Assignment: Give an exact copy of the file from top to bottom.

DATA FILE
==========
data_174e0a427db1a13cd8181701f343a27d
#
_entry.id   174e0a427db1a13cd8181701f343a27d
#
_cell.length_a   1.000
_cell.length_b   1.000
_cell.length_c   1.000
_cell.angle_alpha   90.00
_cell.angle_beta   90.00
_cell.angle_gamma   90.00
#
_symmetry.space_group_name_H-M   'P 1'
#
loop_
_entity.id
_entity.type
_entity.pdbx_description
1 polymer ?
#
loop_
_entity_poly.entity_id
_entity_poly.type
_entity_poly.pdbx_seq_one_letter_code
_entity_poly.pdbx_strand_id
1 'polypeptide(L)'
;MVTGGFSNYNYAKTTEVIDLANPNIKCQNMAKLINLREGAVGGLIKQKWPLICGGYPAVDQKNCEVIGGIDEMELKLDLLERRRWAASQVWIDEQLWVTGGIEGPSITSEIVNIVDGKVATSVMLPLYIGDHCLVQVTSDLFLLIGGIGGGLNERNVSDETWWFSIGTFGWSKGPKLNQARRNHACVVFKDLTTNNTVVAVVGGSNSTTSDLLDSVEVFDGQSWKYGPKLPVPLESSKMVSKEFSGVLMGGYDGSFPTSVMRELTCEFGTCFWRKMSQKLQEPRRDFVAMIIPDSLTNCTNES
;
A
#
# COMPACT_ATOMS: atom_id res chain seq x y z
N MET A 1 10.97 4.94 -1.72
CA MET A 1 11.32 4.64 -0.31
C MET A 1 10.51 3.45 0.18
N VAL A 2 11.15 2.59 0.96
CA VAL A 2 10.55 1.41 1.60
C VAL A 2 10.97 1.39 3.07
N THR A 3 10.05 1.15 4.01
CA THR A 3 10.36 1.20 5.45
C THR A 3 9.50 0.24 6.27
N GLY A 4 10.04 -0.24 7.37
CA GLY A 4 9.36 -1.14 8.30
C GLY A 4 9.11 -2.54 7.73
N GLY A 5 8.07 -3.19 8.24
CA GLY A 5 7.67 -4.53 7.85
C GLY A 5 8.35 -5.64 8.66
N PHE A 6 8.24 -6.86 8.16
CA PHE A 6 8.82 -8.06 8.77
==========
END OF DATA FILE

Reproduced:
data_174e0a427db1a13cd8181701f343a27d
#
_entry.id   174e0a427db1a13cd8181701f343a27d
#
_cell.length_a   1.000
_cell.length_b   1.000
_cell.length_c   1.000
_cell.angle_alpha   90.00
_cell.angle_beta   90.00
_cell.angle_gamma   90.00
#
_symmetry.space_group_name_H-M   'P 1'
#
loop_
_entity.id
_entity.type
_entity.pdbx_description
1 polymer ?
#
loop_
_entity_poly.entity_id
_entity_poly.type
_entity_poly.pdbx_seq_one_letter_code
_entity_poly.pdbx_strand_id
1 'polypeptide(L)'
;MVTGGFSNYNYAKTTEVIDLANPNIKCQNMAKLINLREGAVGGLIKQKWPLICGGYPAVDQKNCEVIGGIDEMELKLDLLERRRWAASQVWIDEQLWVTGGIEGPSITSEIVNIVDGKVATSVMLPLYIGDHCLVQVTSDLFLLIGGIGGGLNERNVSDETWWFSIGTFGWSKGPKLNQARRNHACVVFKDLTTNNTVVAVVGGSNSTTSDLLDSVEVFDGQSWKYGPKLPVPLESSKMVSKEFSGVLMGGYDGSFPTSVMRELTCEFGTCFWRKMSQKLQEPRRDFVAMIIPDSLTNCTNES
;
A
#
# COMPACT_ATOMS: atom_id res chain seq x y z
N MET A 1 10.97 4.94 -1.72
CA MET A 1 11.32 4.64 -0.31
C MET A 1 10.51 3.45 0.18
N VAL A 2 11.15 2.59 0.96
CA VAL A 2 10.55 1.41 1.60
C VAL A 2 10.97 1.39 3.07
N THR A 3 10.05 1.15 4.01
CA THR A 3 10.36 1.20 5.45
C THR A 3 9.50 0.24 6.27
N GLY A 4 10.04 -0.24 7.37
CA GLY A 4 9.36 -1.14 8.30
C GLY A 4 9.11 -2.54 7.73
N GLY A 5 8.07 -3.19 8.24
CA GLY A 5 7.67 -4.53 7.85
C GLY A 5 8.35 -5.64 8.66
N PHE A 6 8.24 -6.86 8.16
CA PHE A 6 8.82 -8.06 8.77